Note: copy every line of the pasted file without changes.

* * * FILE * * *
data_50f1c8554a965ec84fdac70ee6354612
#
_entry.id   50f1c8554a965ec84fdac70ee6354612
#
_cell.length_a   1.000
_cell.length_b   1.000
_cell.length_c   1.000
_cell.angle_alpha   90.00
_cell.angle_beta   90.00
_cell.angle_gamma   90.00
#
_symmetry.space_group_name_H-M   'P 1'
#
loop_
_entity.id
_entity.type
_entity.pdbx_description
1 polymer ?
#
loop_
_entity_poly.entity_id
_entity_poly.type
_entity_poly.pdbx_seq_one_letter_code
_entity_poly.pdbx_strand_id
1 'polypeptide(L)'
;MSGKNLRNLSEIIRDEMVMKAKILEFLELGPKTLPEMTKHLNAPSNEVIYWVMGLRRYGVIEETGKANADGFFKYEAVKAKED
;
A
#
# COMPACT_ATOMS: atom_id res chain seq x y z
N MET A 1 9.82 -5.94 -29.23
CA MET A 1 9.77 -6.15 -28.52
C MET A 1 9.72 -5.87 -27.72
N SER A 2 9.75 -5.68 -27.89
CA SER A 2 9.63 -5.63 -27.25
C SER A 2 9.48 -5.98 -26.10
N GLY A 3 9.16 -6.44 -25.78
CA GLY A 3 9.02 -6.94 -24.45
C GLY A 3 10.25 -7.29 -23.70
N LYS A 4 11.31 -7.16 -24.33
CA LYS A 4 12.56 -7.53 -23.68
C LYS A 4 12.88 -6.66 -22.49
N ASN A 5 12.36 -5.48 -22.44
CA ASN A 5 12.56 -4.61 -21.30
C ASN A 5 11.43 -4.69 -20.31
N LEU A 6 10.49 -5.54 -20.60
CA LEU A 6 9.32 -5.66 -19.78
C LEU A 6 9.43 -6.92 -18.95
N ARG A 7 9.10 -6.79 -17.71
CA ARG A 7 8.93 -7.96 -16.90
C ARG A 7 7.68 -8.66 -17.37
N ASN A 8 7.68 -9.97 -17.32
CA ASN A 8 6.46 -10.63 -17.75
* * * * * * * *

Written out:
data_50f1c8554a965ec84fdac70ee6354612
#
_entry.id   50f1c8554a965ec84fdac70ee6354612
#
_cell.length_a   1.000
_cell.length_b   1.000
_cell.length_c   1.000
_cell.angle_alpha   90.00
_cell.angle_beta   90.00
_cell.angle_gamma   90.00
#
_symmetry.space_group_name_H-M   'P 1'
#
loop_
_entity.id
_entity.type
_entity.pdbx_description
1 polymer ?
#
loop_
_entity_poly.entity_id
_entity_poly.type
_entity_poly.pdbx_seq_one_letter_code
_entity_poly.pdbx_strand_id
1 'polypeptide(L)'
;MSGKNLRNLSEIIRDEMVMKAKILEFLELGPKTLPEMTKHLNAPSNEVIYWVMGLRRYGVIEETGKANADGFFKYEAVKAKED
;
A
#
# COMPACT_ATOMS: atom_id res chain seq x y z
N MET A 1 9.82 -5.94 -29.23
CA MET A 1 9.77 -6.15 -28.52
C MET A 1 9.72 -5.87 -27.72
N SER A 2 9.75 -5.68 -27.89
CA SER A 2 9.63 -5.63 -27.25
C SER A 2 9.48 -5.98 -26.10
N GLY A 3 9.16 -6.44 -25.78
CA GLY A 3 9.02 -6.94 -24.45
C GLY A 3 10.25 -7.29 -23.70
N LYS A 4 11.31 -7.16 -24.33
CA LYS A 4 12.56 -7.53 -23.68
C LYS A 4 12.88 -6.66 -22.49
N ASN A 5 12.36 -5.48 -22.44
CA ASN A 5 12.56 -4.61 -21.30
C ASN A 5 11.43 -4.69 -20.31
N LEU A 6 10.49 -5.54 -20.60
CA LEU A 6 9.32 -5.66 -19.78
C LEU A 6 9.43 -6.92 -18.95
N ARG A 7 9.10 -6.79 -17.71
CA ARG A 7 8.93 -7.96 -16.90
C ARG A 7 7.68 -8.66 -17.37
N ASN A 8 7.68 -9.97 -17.32
CA ASN A 8 6.46 -10.63 -17.75